WHEN DID WE STOP ‘GROWING UP’?
Until 2009, Jerome Charyn was Distinguished Professor of Film Studies at the American University of Paris. He had much to say about Hollywood, such as “We’re the country of movie stars because the stars, like ourselves, represent a kind of extended infantilism, beauties waiting for the big chance.” The beautiful infants needn’t wait any longer; their dream comic book Hollywood is up and running.
Prior to the tragedy of 9/11, about three superhero films per year were produced, such as Superman and Batman. That figure has increased to 20. The effects of 9/11 would reverberate throughout the movie industry during the first decade of the 21st century. On September 11 2001 cinemas were running a trailer for Spider-Man, due for release in May 2002.It featured Spider-Man spinning a web between the Twin Towers, trapping a helicopter of criminals. This promotional clip and accompanying posters, featuring the towers reflected in Spider Man’s eyes, was quickly pulled out of circulation. Yet since the advent of comic books in the 1930s, superheroes had come to mean something therapeutic. They were the very opposite of the evil which had crashed planes into New York’s skyline. Superheroes appear as our much-needed saviors, wrapped in the stars and stripes. The plotlines of the new wave of movies reflect a safe resistance to sinister modern threats, a protection acted out in capes, spandex and helmets by a breed or human we may aspire to be; fair, thoughtful, considerate and invincible. As well as a growing creative infantilism, they also represent the largest profit figures ever for the film industry.
The highest paid millionaire screenwriters today, men like Christopher Markus and Stephen McFeely, have 24 movies between them. Most of the titles tell it all; Avengers: Endgame, Captain America: Civil War (plus 2 more in the franchise) Thor: The Dark World, Avengers: Infinity War and more of the same. Like George Lucas, the author of the limitless Star Wars franchise, these well-heeled scribes specialize in superhero fantasy; American heroes punishing the sinister enemies of the American Way. Comic book men (and women) in tights are big business. In 2020, such films including Wonder Woman 1984, The Birds of Prey, Joker, Black Panther and Iron Man brought in immense box office revenues[i]. Marvel Comics lead the way with high production budgets. Avengers: Endgame (2019) cost 356 million U.S. dollars, earning nearly 2.8 billion dollars worldwide – over seven times its budget. Some box office takings for Marvel movies such as Avengers: Age of Ultron and Iron Man 3 can reach a billion dollars. DC Comics have also reaped rich rewards with films such as Aquaman and Wonder Woman, which grossed over 410 million dollars.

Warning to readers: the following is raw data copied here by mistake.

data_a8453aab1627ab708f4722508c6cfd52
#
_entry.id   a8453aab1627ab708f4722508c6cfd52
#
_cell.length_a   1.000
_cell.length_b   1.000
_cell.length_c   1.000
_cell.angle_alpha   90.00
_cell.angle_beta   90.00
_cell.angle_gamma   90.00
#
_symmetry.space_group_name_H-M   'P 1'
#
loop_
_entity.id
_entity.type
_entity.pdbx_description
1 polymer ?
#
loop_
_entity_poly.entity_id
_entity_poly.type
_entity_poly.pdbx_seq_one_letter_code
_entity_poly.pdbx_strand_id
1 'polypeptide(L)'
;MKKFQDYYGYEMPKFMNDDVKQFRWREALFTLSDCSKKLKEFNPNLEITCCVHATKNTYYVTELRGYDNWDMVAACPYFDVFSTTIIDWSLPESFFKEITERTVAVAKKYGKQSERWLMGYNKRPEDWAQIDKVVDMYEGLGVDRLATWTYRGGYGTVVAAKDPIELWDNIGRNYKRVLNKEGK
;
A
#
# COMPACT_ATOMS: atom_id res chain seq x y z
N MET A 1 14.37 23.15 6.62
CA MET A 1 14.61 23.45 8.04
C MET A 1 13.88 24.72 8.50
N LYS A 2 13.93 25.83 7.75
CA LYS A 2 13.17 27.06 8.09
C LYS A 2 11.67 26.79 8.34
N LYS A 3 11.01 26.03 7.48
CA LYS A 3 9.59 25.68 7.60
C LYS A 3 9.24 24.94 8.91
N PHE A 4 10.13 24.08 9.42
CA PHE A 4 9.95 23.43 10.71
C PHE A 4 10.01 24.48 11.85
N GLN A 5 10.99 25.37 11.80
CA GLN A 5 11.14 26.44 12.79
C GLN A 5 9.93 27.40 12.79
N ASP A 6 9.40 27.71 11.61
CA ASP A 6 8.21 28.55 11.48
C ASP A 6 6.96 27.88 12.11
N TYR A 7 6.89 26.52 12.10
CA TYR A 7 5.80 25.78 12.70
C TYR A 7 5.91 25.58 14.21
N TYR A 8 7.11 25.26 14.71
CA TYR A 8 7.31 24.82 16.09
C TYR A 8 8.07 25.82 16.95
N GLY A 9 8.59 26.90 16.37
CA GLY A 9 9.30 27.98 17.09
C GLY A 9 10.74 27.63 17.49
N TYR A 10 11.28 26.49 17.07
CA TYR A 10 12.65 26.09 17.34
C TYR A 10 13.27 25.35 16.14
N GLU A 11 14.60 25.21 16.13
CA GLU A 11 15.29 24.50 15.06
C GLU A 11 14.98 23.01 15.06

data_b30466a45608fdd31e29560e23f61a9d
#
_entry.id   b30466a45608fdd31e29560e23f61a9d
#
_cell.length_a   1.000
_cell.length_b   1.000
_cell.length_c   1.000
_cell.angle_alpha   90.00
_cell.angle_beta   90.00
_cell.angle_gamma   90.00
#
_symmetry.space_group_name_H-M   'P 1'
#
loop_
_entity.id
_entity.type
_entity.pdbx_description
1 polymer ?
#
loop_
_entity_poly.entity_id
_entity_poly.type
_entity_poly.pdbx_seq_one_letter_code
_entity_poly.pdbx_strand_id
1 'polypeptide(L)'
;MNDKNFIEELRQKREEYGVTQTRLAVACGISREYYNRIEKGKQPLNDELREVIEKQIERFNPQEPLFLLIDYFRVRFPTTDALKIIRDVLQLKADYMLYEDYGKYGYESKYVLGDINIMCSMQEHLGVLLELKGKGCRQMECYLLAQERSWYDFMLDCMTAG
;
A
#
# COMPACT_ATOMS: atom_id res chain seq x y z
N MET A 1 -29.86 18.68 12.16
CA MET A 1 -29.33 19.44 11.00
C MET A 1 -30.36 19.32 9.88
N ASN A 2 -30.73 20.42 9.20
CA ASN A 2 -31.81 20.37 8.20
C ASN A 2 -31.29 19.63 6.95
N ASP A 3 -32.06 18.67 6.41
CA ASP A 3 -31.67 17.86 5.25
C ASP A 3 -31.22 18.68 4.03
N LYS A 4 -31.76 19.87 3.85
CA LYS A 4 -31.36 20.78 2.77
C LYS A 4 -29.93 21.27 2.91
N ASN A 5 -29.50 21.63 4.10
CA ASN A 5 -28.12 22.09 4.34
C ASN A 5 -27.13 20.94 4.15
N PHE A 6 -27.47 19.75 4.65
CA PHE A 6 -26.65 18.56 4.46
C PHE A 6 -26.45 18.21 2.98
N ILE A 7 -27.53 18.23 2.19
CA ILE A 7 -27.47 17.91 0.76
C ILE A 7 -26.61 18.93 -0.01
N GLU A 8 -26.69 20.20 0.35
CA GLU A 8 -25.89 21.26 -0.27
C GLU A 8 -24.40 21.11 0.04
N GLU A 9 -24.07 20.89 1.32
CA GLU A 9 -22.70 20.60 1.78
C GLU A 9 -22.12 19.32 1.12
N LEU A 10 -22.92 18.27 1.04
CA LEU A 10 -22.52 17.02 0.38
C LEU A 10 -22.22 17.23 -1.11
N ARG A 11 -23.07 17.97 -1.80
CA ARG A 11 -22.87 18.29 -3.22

Of course, we’ve always had childish movie-going. For children. Walt Disney led the field and today the Disney Corporation owns Marvel Entertainment and Lucasfilm. Today superheroes dominate tinseltown’s output whilst grown-up stories with texture and character are more likely to end up streamed via Netflix, Amazon or Sky on TV.
On November 17, 2018, the US comedian Bill Maher, an astute and often acerbic critic of US culture, on his HBO show Real Time[ii], in a feature entitled ‘Adulting’ commented, “twenty years or so ago, something happened — adults decided they didn’t have to give up kid stuff. And so they pretended comic books were actually sophisticated literature. I don’t think it’s a huge stretch to suggest that Donald Trump could only get elected in a country that thinks comic books are important.” Of course, the outraged Twitterati villagers lit their torches and chased him off the cliff, accusing him of disrespecting Marvel Comics hero Stan Lee.
Perhaps we can’t entirely blame men who wear their Y-fronts on top of their tights for our dumbing-down. Since 9/11 the Smartphone, no longer a device of simple communication, has blotted out the brains of vast swathes of humanity who wander zombie-like through the world, permanently transfixed by this expensive device welded to their outstretched hand. Along with the unhinged platforms of batshit conspiracy web sites and the increasing nastiness of social media, it’s a wonder if any meaningful thoughts pass through addled craniums at all. Once again, America’s Bill Maher succinctly sums things up:
“I’m not saying we’ve necessarily gotten stupider. The average Joe is smarter in a lot of ways than he was in, say, the 1940s, when a big night out was a Three Stooges short and a Carmen Miranda musical. The problem is, we’re using our smarts on stupid stuff.”[iii]